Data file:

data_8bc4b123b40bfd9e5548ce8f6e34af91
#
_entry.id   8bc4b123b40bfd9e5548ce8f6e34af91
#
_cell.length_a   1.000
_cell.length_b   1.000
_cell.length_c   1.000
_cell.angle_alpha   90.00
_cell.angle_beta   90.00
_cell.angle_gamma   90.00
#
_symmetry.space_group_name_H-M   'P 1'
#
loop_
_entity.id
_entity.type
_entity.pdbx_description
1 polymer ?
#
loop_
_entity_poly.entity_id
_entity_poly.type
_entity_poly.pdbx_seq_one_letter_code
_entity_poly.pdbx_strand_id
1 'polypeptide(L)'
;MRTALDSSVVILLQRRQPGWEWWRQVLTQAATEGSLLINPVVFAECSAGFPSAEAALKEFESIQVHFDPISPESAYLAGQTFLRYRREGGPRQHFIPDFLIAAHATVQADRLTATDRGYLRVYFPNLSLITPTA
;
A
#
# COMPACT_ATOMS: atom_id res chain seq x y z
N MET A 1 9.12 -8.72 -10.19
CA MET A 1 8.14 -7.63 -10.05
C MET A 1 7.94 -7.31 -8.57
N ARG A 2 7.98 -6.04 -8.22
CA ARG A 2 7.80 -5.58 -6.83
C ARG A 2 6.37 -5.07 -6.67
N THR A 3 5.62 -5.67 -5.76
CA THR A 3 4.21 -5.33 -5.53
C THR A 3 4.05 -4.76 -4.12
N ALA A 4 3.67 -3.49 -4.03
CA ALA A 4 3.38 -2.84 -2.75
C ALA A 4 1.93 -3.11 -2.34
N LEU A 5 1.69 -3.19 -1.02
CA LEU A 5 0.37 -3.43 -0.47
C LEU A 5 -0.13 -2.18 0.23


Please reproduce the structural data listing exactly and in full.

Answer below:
data_8bc4b123b40bfd9e5548ce8f6e34af91
#
_entry.id   8bc4b123b40bfd9e5548ce8f6e34af91
#
_cell.length_a   1.000
_cell.length_b   1.000
_cell.length_c   1.000
_cell.angle_alpha   90.00
_cell.angle_beta   90.00
_cell.angle_gamma   90.00
#
_symmetry.space_group_name_H-M   'P 1'
#
loop_
_entity.id
_entity.type
_entity.pdbx_description
1 polymer ?
#
loop_
_entity_poly.entity_id
_entity_poly.type
_entity_poly.pdbx_seq_one_letter_code
_entity_poly.pdbx_strand_id
1 'polypeptide(L)'
;MRTALDSSVVILLQRRQPGWEWWRQVLTQAATEGSLLINPVVFAECSAGFPSAEAALKEFESIQVHFDPISPESAYLAGQTFLRYRREGGPRQHFIPDFLIAAHATVQADRLTATDRGYLRVYFPNLSLITPTA
;
A
#
# COMPACT_ATOMS: atom_id res chain seq x y z
N MET A 1 9.12 -8.72 -10.19
CA MET A 1 8.14 -7.63 -10.05
C MET A 1 7.94 -7.31 -8.57
N ARG A 2 7.98 -6.04 -8.22
CA ARG A 2 7.80 -5.58 -6.83
C ARG A 2 6.37 -5.07 -6.67
N THR A 3 5.62 -5.67 -5.76
CA THR A 3 4.21 -5.33 -5.53
C THR A 3 4.05 -4.76 -4.12
N ALA A 4 3.67 -3.49 -4.03
CA ALA A 4 3.38 -2.84 -2.75
C ALA A 4 1.93 -3.11 -2.34
N LEU A 5 1.69 -3.19 -1.02
CA LEU A 5 0.37 -3.43 -0.47
C LEU A 5 -0.13 -2.18 0.23